Lifetime Personal Health

Timeline created by india logan
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    My 20s

    I will be eating a healthy diet so I will not be at risk for chronic illnesses later in life, like heart disease. Exercising regularly and cutting out any fast food would help me in those aspects. Nutrients I should be aware of and make sure I receive are protein, calcium, potassium, healthy omega-3 fats, and folic acid. Protect skin and eyes from UV damage. I should get medical check-ups every 2 years, as well as a gynecological exam, clinical breast exam and Pap test.
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    My 30s

    My metabolism will slow down in this age range so I should be aware of my weight and what I eat and do. It is recommended that I complete a 30 or 60 min workout each day to keep my body healthy. Like in my 20s, a healthy diet and nutrients are important. Reduce stress and receive the proper amount of sleep. I should focus on building muscle because my body will start to replace muscle with fat. Continue all medical recommendations​ from my 20s and keep protecting skin.
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    My 40s

    My 40s will be an important decade for preventing health problems such as diabetes, heart disease, and cancers. I will face issues such as chronic pain and will have to notify my doctor if any big changes occur. My bone mass will decrease in this decade so I will have to watch this as well as keep track of my blood pressures. My medical check-ups should be every 2 to 3 years or yearly depending on my family history.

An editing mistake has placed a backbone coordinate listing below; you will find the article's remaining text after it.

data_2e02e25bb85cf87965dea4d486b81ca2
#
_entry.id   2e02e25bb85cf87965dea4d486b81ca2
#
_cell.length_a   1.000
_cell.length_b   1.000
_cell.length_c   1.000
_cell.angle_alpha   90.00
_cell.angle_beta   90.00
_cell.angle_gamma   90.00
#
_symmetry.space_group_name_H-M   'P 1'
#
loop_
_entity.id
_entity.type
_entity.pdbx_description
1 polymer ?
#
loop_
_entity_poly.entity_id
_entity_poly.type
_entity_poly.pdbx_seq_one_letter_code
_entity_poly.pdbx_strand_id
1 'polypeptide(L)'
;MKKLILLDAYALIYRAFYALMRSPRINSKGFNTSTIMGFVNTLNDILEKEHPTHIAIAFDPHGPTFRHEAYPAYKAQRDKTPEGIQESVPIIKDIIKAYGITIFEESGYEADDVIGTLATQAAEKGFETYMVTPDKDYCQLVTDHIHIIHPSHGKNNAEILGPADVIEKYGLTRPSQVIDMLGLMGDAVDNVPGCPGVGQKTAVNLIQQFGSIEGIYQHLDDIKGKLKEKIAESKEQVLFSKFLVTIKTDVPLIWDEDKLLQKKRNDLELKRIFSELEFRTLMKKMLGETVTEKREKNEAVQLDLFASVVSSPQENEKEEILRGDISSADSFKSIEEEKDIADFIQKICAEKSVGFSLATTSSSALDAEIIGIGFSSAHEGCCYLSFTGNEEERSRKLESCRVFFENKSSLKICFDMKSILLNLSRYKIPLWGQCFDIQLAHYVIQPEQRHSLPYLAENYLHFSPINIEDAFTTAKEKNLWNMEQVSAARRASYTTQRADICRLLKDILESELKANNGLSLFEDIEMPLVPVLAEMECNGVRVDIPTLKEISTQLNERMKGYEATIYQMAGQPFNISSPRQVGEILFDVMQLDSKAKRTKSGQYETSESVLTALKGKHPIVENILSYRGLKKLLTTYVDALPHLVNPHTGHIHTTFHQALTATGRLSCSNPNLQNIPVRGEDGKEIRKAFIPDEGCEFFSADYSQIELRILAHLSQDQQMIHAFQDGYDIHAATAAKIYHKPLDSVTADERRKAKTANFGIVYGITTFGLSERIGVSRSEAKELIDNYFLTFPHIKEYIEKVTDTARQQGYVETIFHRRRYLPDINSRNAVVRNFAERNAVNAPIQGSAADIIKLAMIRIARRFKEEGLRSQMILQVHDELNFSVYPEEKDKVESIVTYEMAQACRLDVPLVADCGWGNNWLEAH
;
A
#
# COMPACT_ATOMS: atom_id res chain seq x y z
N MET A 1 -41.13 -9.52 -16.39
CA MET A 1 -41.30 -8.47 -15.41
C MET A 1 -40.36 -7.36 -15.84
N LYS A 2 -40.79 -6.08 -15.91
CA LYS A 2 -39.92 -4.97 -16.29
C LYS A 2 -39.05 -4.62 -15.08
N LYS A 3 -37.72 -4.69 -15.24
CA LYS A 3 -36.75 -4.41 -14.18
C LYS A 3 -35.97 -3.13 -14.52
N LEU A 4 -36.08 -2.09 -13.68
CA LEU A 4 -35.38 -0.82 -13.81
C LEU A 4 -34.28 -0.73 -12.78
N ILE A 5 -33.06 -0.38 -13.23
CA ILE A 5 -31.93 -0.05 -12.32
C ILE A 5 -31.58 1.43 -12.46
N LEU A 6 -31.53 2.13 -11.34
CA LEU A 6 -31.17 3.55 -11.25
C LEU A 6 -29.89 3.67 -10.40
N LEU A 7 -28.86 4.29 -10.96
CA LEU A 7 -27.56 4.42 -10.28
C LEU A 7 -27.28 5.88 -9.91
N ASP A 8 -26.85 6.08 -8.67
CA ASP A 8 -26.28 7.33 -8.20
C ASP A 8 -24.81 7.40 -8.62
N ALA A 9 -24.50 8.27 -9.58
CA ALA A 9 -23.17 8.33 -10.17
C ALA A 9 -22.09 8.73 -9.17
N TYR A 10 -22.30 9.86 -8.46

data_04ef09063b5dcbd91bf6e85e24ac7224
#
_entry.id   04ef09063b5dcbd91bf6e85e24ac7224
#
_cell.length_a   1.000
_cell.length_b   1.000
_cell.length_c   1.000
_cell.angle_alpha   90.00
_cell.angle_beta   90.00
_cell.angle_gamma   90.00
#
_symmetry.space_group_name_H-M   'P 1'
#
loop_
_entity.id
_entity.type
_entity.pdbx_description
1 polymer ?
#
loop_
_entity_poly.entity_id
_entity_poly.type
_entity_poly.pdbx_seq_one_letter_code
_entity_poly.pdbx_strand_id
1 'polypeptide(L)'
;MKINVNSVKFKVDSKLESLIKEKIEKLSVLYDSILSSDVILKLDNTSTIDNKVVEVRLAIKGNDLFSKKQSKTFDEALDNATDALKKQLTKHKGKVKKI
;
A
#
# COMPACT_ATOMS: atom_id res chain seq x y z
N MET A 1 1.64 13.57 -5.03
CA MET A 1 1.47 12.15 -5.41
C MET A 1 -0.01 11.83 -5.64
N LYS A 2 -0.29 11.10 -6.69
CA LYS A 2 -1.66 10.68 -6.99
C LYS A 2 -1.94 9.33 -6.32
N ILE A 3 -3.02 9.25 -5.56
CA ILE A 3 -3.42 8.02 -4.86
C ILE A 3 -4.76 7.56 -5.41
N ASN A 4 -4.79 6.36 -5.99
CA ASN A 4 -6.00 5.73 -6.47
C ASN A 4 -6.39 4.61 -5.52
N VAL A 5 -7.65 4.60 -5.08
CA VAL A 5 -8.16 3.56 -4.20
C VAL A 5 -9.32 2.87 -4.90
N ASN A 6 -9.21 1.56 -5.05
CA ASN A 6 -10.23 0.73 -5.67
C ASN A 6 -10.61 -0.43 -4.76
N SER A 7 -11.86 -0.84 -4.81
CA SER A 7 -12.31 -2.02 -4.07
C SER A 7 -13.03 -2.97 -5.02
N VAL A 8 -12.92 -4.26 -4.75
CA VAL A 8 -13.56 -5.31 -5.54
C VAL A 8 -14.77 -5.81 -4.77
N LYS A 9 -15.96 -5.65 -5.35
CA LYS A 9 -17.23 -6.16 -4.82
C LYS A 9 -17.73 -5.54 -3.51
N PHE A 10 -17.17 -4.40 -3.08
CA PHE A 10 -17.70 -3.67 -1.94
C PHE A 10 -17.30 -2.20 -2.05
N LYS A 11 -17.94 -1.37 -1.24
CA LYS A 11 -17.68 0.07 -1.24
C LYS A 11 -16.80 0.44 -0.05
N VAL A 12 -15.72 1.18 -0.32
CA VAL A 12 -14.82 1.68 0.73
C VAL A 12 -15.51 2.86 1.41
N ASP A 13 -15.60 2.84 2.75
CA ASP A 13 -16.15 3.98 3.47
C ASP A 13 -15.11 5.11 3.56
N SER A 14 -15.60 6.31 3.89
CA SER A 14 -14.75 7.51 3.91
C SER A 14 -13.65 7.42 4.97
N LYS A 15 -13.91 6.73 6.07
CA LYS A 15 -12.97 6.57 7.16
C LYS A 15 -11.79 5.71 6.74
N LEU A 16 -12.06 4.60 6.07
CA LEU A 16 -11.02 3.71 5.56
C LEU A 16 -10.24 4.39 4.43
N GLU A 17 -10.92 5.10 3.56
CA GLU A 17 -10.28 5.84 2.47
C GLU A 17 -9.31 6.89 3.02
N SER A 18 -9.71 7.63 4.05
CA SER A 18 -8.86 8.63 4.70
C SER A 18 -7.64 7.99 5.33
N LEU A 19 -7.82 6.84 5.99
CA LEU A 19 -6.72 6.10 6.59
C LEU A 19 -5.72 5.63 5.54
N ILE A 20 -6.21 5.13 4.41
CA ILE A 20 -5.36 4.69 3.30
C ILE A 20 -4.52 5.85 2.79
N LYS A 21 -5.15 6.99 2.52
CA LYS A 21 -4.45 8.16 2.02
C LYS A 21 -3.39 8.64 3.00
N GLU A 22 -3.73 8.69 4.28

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    My 50s

    Even though I have kept track of my diet and exercise my body will still go through a lot of changes. I will need to cut back on sodium and limit foods that are high in unhealthy fat. I should focus on building a healthy relationship with my healthcare provider and talk with them about my family history and how often I should come in for screenings or check-ups. I will still have to exercise for 30 or 60 minutes a day and reduce anxiety by getting enough sleep.
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    My 60s

    My 60s will cause an increased risk of diseases such as heart disease, arthritis, type 2 diabetes, osteoporosis, and some cancers. However, I can combat these issues by talking to my healthcare provider regularly and study up on the warning signs. Heart attacks are common in my family so I should understand the warning signs and know it is common for women to get heart attacks 10 years after menopause. Continue a healthy diet and try less straining exercises.